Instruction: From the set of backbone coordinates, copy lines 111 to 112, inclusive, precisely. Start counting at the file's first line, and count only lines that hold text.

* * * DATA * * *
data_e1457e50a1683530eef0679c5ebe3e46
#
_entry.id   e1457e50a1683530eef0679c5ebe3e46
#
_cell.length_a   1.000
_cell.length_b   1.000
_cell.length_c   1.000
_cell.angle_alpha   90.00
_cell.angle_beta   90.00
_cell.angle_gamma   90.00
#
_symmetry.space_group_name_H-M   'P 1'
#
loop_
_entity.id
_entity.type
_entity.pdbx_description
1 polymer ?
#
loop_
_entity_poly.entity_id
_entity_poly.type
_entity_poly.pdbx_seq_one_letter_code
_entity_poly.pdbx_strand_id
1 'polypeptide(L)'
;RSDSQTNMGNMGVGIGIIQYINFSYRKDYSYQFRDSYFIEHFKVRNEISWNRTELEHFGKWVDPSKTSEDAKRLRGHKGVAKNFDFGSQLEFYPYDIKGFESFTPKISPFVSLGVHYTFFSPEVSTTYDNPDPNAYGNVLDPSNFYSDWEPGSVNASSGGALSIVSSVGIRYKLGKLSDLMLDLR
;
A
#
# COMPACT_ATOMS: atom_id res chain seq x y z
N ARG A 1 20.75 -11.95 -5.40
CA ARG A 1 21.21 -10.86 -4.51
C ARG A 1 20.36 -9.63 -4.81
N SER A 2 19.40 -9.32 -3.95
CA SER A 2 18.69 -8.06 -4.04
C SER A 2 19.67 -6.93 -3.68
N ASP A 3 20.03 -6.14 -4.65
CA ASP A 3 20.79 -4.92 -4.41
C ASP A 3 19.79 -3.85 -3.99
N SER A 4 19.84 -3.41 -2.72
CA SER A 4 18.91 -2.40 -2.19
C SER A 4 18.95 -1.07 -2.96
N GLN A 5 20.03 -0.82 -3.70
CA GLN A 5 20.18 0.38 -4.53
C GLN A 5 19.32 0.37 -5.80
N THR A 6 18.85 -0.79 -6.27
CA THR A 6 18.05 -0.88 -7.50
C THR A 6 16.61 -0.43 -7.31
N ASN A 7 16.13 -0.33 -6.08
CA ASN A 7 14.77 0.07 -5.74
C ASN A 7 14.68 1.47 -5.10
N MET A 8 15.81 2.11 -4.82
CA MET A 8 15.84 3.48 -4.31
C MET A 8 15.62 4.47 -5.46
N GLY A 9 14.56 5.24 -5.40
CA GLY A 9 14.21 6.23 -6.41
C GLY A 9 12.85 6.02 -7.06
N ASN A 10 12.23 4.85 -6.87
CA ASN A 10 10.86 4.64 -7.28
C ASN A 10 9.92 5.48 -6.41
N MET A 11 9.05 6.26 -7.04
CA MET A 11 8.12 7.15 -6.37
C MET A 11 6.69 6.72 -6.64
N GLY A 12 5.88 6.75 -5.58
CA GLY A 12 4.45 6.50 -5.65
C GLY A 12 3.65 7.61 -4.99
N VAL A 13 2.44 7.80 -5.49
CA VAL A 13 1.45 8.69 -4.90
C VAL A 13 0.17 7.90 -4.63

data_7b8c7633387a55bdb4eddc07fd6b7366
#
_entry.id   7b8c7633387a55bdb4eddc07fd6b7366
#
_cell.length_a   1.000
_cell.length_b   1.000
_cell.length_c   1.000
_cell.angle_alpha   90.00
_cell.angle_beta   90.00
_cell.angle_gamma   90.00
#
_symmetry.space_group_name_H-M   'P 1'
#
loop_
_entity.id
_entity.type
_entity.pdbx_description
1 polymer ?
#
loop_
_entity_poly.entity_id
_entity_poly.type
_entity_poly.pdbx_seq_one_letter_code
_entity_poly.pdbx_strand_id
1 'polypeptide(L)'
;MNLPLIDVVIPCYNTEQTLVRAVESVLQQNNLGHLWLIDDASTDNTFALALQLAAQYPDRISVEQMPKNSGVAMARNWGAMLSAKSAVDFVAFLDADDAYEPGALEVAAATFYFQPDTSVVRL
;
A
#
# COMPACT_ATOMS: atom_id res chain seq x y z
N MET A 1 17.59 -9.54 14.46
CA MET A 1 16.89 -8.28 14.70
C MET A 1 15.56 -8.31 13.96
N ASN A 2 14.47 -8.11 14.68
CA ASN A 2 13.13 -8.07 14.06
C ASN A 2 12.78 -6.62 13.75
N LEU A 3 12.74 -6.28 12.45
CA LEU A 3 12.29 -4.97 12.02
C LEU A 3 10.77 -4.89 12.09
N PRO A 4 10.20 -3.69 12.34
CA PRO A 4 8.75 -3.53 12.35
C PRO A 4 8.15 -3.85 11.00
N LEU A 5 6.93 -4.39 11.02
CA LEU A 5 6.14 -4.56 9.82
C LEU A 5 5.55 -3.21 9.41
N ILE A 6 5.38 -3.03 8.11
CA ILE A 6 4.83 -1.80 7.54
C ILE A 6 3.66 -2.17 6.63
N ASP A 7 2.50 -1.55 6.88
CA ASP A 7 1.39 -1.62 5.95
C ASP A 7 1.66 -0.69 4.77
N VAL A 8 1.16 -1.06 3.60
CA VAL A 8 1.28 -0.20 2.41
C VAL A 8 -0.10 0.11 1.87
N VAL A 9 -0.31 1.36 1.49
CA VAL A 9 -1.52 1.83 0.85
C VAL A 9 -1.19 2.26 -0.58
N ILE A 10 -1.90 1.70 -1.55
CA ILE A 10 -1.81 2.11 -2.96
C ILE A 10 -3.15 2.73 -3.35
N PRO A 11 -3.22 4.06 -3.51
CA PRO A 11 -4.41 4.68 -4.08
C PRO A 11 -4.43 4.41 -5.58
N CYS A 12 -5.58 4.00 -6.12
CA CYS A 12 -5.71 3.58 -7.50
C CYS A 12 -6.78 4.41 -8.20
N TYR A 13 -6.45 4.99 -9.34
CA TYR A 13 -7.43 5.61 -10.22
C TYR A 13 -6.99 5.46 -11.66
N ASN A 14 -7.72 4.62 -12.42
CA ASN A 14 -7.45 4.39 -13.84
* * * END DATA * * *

C PRO A 4 8.15 -3.85 11.00
N LEU A 5 6.93 -4.39 11.02